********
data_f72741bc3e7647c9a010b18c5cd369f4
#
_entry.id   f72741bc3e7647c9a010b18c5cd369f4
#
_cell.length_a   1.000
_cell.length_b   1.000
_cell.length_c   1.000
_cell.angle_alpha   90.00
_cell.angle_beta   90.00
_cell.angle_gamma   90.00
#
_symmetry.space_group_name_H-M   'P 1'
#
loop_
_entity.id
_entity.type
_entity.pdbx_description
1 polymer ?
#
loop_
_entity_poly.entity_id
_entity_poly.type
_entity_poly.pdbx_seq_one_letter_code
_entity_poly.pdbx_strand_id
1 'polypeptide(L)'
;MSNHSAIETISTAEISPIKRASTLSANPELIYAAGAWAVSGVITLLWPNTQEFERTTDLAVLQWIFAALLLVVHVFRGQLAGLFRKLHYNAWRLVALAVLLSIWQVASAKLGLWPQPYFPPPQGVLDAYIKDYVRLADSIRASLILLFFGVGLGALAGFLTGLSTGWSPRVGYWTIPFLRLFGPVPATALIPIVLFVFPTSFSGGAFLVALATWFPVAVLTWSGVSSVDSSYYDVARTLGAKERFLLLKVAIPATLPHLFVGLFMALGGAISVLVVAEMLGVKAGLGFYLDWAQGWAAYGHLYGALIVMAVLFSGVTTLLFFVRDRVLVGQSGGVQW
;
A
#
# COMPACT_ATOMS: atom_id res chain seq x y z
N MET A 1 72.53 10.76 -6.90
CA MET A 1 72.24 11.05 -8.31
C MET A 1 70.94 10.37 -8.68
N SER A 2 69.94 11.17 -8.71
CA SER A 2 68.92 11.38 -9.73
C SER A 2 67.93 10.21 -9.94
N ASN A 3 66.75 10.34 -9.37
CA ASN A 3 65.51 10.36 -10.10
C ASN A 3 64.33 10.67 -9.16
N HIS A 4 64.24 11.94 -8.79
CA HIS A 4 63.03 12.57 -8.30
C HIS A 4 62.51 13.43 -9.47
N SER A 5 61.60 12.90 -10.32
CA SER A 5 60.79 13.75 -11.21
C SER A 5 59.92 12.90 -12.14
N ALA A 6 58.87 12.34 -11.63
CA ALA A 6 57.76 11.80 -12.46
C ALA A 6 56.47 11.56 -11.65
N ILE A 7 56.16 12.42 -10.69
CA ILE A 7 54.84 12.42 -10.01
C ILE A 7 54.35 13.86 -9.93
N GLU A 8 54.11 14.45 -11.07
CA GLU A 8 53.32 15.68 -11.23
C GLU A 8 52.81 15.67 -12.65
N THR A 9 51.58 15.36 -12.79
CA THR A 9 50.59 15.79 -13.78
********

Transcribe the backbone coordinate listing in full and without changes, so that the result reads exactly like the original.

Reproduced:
data_f72741bc3e7647c9a010b18c5cd369f4
#
_entry.id   f72741bc3e7647c9a010b18c5cd369f4
#
_cell.length_a   1.000
_cell.length_b   1.000
_cell.length_c   1.000
_cell.angle_alpha   90.00
_cell.angle_beta   90.00
_cell.angle_gamma   90.00
#
_symmetry.space_group_name_H-M   'P 1'
#
loop_
_entity.id
_entity.type
_entity.pdbx_description
1 polymer ?
#
loop_
_entity_poly.entity_id
_entity_poly.type
_entity_poly.pdbx_seq_one_letter_code
_entity_poly.pdbx_strand_id
1 'polypeptide(L)'
;MSNHSAIETISTAEISPIKRASTLSANPELIYAAGAWAVSGVITLLWPNTQEFERTTDLAVLQWIFAALLLVVHVFRGQLAGLFRKLHYNAWRLVALAVLLSIWQVASAKLGLWPQPYFPPPQGVLDAYIKDYVRLADSIRASLILLFFGVGLGALAGFLTGLSTGWSPRVGYWTIPFLRLFGPVPATALIPIVLFVFPTSFSGGAFLVALATWFPVAVLTWSGVSSVDSSYYDVARTLGAKERFLLLKVAIPATLPHLFVGLFMALGGAISVLVVAEMLGVKAGLGFYLDWAQGWAAYGHLYGALIVMAVLFSGVTTLLFFVRDRVLVGQSGGVQW
;
A
#
# COMPACT_ATOMS: atom_id res chain seq x y z
N MET A 1 72.53 10.76 -6.90
CA MET A 1 72.24 11.05 -8.31
C MET A 1 70.94 10.37 -8.68
N SER A 2 69.94 11.17 -8.71
CA SER A 2 68.92 11.38 -9.73
C SER A 2 67.93 10.21 -9.94
N ASN A 3 66.75 10.34 -9.37
CA ASN A 3 65.51 10.36 -10.10
C ASN A 3 64.33 10.67 -9.16
N HIS A 4 64.24 11.94 -8.79
CA HIS A 4 63.03 12.57 -8.30
C HIS A 4 62.51 13.43 -9.47
N SER A 5 61.60 12.90 -10.32
CA SER A 5 60.79 13.75 -11.21
C SER A 5 59.92 12.90 -12.14
N ALA A 6 58.87 12.34 -11.63
CA ALA A 6 57.76 11.80 -12.46
C ALA A 6 56.47 11.56 -11.65
N ILE A 7 56.16 12.42 -10.69
CA ILE A 7 54.84 12.42 -10.01
C ILE A 7 54.35 13.86 -9.93
N GLU A 8 54.11 14.45 -11.07
CA GLU A 8 53.32 15.68 -11.23
C GLU A 8 52.81 15.67 -12.65
N THR A 9 51.58 15.36 -12.79
CA THR A 9 50.59 15.79 -13.78